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NSA Breached German Telcos to Map the Internet

US spy agency the NSA allegedly infiltrated the internal networks of two German telcos as part of an ambitious project to map the entire internet in real-time, according to the latest revelations from whistleblower Edward Snowden.

Top secret documents obtained by Der Spiegel claim to detail “Treasure Map," a scheme described by the German magazine as a “Google Earth for global data traffic.”

Although Treasure Map was first reported by the New York Times last November, the new documents are said to reveal more details about the operation – the goal of which is to "map the entire internet – any device, anywhere, all the time."  

The docs show two networks marked in red, indicating they have already been accessed by the agencies.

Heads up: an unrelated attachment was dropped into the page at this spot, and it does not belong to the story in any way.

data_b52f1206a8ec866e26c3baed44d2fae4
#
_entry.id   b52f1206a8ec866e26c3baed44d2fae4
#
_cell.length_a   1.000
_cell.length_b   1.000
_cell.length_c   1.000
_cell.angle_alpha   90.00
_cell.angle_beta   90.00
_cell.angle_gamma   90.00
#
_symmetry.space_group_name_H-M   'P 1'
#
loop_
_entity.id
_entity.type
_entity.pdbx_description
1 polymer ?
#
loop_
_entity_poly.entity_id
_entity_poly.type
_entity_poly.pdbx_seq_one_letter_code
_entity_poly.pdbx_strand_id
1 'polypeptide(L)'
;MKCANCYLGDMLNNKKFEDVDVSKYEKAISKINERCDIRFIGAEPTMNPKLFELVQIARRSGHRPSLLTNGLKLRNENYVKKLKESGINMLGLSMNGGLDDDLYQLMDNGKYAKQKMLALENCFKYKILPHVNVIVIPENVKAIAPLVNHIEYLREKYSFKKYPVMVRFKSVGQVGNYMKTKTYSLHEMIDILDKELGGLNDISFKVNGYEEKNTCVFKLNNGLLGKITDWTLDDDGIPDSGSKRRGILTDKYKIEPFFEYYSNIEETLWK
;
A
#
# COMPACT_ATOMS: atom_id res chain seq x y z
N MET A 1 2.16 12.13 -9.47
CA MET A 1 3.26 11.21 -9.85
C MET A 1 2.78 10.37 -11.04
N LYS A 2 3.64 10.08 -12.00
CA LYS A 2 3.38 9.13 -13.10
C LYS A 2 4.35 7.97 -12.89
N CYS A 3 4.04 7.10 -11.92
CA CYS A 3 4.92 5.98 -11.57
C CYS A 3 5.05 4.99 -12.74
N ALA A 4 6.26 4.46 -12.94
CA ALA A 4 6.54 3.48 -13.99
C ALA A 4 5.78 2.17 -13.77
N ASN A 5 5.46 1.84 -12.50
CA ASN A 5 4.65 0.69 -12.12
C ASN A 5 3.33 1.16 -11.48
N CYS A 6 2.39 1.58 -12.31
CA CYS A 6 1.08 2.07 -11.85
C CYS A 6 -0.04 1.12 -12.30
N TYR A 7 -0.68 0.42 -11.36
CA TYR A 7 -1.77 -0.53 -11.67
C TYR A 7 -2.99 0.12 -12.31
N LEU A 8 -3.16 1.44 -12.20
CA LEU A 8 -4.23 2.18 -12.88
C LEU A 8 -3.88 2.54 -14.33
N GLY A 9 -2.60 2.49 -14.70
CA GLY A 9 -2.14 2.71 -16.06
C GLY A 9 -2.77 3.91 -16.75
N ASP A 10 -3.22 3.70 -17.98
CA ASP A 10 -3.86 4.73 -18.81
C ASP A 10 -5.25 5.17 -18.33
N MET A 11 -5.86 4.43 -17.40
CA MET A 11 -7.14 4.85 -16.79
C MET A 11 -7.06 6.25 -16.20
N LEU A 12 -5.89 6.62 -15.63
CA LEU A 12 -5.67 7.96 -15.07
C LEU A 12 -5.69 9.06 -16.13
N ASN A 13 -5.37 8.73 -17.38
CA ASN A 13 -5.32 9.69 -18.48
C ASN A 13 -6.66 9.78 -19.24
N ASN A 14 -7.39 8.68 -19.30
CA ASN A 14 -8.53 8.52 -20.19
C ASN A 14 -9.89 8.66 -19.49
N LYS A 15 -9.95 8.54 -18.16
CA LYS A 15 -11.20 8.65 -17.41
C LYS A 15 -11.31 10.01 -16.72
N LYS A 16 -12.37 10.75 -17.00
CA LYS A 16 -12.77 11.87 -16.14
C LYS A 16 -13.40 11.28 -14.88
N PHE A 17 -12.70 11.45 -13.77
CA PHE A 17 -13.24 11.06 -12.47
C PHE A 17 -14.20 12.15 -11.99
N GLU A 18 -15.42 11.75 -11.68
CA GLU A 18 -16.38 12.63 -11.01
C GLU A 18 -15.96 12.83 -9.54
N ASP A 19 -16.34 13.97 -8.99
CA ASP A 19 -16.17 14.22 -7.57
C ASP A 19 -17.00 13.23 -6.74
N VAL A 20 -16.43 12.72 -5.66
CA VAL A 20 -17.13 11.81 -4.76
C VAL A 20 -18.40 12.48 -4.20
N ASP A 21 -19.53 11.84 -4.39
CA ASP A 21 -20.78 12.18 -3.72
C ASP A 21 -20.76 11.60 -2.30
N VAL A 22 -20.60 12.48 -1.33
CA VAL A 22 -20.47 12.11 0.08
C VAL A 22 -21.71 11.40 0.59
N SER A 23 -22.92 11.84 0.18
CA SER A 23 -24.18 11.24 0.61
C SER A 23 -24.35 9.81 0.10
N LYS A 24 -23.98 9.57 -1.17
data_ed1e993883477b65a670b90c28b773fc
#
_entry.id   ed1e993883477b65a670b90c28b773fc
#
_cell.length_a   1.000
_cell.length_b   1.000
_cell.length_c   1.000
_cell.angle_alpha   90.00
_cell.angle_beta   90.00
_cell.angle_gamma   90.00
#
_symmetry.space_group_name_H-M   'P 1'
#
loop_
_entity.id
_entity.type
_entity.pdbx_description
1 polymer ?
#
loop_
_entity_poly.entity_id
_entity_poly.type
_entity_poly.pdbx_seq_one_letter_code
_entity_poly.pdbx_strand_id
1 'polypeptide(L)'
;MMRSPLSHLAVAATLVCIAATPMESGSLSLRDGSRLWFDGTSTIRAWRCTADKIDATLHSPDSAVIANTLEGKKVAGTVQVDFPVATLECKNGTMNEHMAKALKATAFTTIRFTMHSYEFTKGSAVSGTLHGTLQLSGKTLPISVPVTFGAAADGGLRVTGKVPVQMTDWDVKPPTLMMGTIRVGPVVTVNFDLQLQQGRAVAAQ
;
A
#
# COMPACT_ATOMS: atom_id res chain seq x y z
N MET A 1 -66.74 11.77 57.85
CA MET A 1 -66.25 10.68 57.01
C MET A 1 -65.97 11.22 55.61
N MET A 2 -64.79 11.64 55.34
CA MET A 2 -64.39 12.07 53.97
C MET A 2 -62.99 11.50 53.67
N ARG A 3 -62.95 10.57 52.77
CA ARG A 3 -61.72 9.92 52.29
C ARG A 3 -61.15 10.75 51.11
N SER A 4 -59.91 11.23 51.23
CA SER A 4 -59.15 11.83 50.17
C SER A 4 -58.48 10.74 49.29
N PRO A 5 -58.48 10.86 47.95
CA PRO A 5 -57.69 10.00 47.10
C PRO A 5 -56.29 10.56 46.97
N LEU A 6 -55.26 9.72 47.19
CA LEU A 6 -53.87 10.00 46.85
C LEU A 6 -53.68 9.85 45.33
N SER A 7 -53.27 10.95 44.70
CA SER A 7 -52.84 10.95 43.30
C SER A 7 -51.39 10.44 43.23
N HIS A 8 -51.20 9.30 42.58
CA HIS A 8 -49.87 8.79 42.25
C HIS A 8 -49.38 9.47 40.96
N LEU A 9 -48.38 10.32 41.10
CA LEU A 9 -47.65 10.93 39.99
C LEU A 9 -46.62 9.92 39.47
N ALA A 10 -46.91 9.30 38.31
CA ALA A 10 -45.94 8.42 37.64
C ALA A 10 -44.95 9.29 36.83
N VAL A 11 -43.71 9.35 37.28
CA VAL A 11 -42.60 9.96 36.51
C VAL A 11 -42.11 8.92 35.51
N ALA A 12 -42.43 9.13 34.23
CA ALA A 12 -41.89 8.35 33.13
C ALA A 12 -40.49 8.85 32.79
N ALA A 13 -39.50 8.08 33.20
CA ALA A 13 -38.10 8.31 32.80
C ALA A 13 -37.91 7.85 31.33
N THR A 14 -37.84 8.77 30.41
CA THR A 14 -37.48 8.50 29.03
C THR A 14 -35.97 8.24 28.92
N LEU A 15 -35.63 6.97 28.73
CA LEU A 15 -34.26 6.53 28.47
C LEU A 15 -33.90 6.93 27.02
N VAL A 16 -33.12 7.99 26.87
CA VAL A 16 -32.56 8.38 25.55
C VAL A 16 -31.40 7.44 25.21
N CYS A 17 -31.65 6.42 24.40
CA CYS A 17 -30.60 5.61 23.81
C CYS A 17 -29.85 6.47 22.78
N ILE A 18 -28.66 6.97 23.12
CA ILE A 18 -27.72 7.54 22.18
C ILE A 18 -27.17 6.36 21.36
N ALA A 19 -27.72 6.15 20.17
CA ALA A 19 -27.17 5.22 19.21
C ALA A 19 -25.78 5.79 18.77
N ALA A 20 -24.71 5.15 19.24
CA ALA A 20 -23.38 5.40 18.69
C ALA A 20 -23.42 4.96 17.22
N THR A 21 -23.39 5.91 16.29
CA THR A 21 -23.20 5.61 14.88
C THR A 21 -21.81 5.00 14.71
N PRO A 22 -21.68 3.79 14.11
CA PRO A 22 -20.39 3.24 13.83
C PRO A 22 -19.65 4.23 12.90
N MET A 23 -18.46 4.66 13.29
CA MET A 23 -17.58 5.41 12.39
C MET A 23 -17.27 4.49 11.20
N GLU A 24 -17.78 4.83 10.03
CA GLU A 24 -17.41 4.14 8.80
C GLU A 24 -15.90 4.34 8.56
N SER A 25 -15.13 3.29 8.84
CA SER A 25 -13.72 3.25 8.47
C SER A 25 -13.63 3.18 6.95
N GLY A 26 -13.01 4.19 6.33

They belong to Netcologne, a fiber optic network provider with 400,000 German customers, and Deutsche Telekom – a tier 1 company with over 60 million German customers and operations in the UK and US.

“The accessing of our network by foreign intelligence agencies would be completely unacceptable," a Telekom spokesperson told Der Spiegel.

However, both companies have apparently so far failed to find any signs of suspicious activity on their networks.

If the NSA did access either firm’s network from within Germany, which is likely with domestic provider Netcologne, it would be a matter for the country’s prosecutors, who are already investigating the alleged tapping of Angela Merkel’s phone.

It must be added that Treasure Map is designed to be used by agents from all Five Eyes intelligence organizations including the UK’s GCHQ.

Der Spiegel also revealed a top secret document from GCHQ purporting to show how the agency has targeted German satellite communications company Stellar as part of those plans to map the internet.

The document includes secret internal server passwords, which would seem to indicate that the spy agency has broken local laws as part of its surveillance efforts.

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